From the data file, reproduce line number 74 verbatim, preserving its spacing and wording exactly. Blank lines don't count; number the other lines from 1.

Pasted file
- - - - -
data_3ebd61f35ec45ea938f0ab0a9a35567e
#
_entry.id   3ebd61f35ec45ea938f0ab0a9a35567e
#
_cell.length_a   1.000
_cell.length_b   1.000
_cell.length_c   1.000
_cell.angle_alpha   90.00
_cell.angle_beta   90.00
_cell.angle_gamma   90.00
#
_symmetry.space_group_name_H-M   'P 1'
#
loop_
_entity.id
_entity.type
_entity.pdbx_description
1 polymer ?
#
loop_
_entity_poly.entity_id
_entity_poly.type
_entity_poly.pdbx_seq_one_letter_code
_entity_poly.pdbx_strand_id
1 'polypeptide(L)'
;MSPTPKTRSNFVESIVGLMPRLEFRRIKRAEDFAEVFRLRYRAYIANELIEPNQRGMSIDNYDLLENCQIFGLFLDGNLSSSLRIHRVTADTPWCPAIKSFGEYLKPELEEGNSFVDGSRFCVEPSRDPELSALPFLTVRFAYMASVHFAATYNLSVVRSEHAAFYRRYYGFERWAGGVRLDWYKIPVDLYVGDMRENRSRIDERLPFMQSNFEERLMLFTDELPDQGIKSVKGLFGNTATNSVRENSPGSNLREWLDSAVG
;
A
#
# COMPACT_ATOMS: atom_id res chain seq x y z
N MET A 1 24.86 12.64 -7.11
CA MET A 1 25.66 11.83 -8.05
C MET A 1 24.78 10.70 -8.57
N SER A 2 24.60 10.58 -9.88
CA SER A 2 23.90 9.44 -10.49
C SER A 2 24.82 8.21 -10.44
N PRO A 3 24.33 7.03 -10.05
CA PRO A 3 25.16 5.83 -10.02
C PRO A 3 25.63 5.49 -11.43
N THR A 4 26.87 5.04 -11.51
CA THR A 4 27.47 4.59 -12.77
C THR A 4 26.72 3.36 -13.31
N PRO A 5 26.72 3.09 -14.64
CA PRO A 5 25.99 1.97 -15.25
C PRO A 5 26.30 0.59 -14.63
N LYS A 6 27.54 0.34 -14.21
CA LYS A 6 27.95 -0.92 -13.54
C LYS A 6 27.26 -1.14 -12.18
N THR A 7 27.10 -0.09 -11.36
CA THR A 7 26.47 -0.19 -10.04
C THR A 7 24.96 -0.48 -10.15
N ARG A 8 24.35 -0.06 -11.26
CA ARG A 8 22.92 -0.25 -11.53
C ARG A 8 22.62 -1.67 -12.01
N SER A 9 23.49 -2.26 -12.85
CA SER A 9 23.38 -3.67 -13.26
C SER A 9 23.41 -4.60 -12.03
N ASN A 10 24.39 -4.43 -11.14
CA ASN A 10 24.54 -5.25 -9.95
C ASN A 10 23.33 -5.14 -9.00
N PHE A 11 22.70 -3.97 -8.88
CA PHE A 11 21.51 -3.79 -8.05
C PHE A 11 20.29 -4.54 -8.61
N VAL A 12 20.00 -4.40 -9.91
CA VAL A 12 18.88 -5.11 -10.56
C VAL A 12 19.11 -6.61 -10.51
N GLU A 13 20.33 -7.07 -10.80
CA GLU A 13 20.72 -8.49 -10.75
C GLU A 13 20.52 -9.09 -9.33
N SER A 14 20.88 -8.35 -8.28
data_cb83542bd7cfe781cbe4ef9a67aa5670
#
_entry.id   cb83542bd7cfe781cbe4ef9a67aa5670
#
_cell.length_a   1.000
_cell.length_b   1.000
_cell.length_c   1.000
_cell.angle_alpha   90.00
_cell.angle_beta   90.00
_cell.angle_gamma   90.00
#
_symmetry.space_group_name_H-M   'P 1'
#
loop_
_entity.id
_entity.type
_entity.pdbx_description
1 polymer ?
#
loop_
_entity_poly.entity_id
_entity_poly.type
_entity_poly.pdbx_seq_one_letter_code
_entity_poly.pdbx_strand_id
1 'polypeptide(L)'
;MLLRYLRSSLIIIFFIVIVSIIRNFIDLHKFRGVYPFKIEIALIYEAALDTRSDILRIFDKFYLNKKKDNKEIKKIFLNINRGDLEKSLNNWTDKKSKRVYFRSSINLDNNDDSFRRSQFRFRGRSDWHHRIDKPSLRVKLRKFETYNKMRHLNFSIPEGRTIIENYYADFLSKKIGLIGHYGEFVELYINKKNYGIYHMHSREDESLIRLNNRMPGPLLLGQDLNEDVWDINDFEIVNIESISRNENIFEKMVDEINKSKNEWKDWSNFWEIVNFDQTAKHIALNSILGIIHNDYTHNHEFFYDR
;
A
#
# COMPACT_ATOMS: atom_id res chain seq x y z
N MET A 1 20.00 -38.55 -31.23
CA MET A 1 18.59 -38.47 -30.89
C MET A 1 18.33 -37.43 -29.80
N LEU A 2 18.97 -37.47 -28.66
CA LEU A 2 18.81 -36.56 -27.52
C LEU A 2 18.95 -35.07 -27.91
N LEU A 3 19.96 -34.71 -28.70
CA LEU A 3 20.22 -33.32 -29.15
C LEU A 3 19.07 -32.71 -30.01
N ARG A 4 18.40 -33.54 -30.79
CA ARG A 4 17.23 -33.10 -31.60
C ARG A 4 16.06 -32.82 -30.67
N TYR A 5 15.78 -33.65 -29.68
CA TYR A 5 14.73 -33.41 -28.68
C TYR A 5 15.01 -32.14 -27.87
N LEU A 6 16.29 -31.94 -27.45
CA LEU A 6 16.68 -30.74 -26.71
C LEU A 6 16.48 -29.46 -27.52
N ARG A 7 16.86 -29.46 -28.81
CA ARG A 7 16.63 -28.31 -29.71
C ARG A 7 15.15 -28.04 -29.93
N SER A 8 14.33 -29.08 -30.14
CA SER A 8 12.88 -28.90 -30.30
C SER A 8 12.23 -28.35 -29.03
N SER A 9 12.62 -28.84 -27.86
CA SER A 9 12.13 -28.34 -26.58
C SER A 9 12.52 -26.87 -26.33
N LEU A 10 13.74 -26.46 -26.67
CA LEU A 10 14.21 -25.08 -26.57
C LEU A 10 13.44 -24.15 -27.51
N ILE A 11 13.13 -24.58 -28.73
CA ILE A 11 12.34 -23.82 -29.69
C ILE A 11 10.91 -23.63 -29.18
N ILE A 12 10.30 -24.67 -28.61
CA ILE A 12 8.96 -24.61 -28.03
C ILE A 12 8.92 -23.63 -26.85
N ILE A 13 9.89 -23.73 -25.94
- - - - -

#